This was a very big risk, even for a company that seems to be rolling in money and can tell people how successful it is without anyone being able to question that. But the first five episodes of "Daredevil" (the whole first season debuts tonight at midnight Pacific) suggest it was a risk worth taking. This is easily the best of Marvel's three shows so far, and quickly moves towards the front of the overall superhero TV pack.

Thanks to the misshapen film with Ben Affleck, Daredevil is far better known than the heroes who will follow him on Netflix, or than the various SHIELD agents from the two ABC shows. Because of that, producers Drew Goddard and Steven DeKnight(*) do something very smart — something that many comic book adaptations don't have either the nerve or ability to do — in not devoting themselves entirely to telling a superhero origin story.

(*) Both have ties to Joss Whedon, as former writers on both "Buffy" and "Angel" (and Goddard as director and co-writer of "Cabin in the Woods"), but also have ample TV experience away from the almighty Joss, including DeKnight running Starz's various "Spartacus" series.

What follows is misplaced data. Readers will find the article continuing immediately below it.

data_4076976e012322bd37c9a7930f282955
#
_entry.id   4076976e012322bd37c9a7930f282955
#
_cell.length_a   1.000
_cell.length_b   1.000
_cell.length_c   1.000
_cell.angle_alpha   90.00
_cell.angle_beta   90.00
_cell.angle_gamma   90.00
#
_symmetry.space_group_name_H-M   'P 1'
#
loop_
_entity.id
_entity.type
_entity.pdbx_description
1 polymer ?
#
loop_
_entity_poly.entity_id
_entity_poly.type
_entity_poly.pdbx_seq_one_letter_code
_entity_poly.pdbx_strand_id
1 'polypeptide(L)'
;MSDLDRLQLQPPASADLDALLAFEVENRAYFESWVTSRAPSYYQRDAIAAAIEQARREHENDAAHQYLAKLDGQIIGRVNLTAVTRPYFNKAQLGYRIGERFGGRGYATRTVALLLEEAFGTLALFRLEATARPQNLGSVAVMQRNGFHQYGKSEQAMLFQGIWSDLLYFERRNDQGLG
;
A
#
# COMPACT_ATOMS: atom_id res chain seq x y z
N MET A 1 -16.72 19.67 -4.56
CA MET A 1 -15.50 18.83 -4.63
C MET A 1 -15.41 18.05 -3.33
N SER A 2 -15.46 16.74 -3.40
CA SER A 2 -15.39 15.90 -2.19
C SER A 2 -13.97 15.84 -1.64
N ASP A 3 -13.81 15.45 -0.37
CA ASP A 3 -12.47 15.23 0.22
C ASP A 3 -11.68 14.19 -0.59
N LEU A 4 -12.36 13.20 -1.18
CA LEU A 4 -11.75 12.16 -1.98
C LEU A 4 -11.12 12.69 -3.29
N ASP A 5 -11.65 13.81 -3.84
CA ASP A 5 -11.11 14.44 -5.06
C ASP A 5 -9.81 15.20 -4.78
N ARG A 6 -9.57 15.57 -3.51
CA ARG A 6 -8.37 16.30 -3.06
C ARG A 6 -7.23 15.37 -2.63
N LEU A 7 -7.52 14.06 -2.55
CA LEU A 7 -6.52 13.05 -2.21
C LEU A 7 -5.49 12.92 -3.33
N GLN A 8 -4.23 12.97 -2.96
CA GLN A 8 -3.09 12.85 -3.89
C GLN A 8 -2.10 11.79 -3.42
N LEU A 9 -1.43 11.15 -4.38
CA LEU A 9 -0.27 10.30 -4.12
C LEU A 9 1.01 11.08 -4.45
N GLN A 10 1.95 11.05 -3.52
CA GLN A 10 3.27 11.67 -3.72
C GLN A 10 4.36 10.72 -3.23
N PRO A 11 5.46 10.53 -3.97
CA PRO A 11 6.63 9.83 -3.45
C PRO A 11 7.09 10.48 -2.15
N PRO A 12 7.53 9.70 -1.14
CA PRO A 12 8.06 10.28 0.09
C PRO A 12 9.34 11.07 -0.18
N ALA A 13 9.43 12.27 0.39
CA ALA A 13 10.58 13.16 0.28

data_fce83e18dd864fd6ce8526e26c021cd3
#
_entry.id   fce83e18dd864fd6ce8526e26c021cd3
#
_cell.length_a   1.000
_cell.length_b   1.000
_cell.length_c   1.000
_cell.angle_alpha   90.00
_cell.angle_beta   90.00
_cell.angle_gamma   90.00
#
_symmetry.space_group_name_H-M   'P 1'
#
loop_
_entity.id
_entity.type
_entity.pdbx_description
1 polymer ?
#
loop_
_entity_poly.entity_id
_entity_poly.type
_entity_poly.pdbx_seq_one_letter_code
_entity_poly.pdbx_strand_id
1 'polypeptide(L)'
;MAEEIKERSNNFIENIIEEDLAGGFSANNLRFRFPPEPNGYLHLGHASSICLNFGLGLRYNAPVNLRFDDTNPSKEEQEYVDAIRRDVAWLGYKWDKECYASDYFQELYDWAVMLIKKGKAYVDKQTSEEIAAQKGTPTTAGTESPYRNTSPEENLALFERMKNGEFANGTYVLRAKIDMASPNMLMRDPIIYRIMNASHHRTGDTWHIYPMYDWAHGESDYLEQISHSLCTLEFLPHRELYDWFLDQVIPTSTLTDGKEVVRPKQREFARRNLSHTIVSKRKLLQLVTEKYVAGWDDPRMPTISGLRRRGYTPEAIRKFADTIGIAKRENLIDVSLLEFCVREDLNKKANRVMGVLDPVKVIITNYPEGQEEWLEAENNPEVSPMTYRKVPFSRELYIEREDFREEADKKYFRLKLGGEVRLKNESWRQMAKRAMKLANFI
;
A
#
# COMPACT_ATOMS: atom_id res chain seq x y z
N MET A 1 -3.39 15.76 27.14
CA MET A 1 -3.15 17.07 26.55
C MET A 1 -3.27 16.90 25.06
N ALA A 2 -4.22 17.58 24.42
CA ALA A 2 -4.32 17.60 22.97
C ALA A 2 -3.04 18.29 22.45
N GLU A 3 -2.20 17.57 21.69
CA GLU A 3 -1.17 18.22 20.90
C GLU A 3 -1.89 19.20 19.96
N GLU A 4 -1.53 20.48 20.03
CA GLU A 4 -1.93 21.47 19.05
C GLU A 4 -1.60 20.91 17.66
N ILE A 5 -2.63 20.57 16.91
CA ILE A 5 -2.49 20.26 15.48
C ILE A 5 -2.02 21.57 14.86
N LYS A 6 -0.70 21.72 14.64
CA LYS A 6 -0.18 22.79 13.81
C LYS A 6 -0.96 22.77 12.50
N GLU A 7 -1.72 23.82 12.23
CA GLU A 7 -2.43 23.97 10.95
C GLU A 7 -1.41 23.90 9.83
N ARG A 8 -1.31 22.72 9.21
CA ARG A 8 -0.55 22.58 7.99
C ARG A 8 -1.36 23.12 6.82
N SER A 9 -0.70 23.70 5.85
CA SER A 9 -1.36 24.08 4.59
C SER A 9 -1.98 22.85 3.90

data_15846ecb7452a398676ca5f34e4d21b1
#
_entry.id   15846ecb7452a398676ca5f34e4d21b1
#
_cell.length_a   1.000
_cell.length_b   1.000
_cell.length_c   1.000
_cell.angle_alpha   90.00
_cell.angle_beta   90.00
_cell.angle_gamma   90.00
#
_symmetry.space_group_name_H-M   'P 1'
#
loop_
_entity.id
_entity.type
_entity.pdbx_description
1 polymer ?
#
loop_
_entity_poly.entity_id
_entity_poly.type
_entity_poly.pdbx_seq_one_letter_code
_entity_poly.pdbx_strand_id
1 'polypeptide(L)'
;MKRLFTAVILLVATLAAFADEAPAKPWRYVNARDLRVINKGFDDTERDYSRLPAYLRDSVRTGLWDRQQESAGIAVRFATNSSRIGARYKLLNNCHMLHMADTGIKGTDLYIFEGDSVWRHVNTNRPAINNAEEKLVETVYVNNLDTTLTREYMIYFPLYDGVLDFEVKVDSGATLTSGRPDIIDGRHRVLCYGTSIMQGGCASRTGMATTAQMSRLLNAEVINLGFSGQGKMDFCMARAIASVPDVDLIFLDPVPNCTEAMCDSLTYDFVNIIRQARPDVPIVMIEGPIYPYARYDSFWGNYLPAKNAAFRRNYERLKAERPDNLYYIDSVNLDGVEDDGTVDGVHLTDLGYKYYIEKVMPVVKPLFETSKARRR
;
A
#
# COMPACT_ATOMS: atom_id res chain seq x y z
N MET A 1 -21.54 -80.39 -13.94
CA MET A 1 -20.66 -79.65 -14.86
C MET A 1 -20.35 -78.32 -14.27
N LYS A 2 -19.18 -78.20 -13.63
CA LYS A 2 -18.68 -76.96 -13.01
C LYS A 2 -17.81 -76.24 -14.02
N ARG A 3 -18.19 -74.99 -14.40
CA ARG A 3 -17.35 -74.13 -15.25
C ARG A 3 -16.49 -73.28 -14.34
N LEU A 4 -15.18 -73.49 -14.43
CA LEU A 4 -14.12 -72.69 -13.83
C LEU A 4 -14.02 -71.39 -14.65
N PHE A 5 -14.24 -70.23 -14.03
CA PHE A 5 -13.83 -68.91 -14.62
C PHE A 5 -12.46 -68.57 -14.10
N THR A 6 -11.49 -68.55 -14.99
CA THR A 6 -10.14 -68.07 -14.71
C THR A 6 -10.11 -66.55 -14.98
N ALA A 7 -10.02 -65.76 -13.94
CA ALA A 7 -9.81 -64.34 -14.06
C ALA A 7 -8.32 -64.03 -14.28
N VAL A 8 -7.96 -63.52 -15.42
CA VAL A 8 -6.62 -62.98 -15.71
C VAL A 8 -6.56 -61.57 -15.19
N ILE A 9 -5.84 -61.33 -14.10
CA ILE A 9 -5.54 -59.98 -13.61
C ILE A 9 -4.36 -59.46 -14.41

Yes, the series' opening scene involves young Matt Murdock being blinded by toxic chemicals after pushing an elderly man out of the path of the truck carrying them. And yes, the season has to get him to the point where he'll be calling himself Daredevil and wearing the familiar red costume (which appears only in the title sequence of these early episodes). But the show proper begins with Matt (played as an adult by "Boardwalk Empire" alum Charlie Cox) having mastered his powers — to the point where the producers don't even bother explaining to the audience exactly what they are (heightened versions of his other four senses, plus a new one that allows him to "see" in a different way) and how they work for several episodes — and already acting as a vigilante in Hell's Kitchen, albeit wearing simple black clothing and a homemade black mask. It's a much more exciting way to open the series (which still offers flashbacks to Matt as a child adjusting to his changed circumstance) than dwelling mainly on the origin because that offers an easy structure.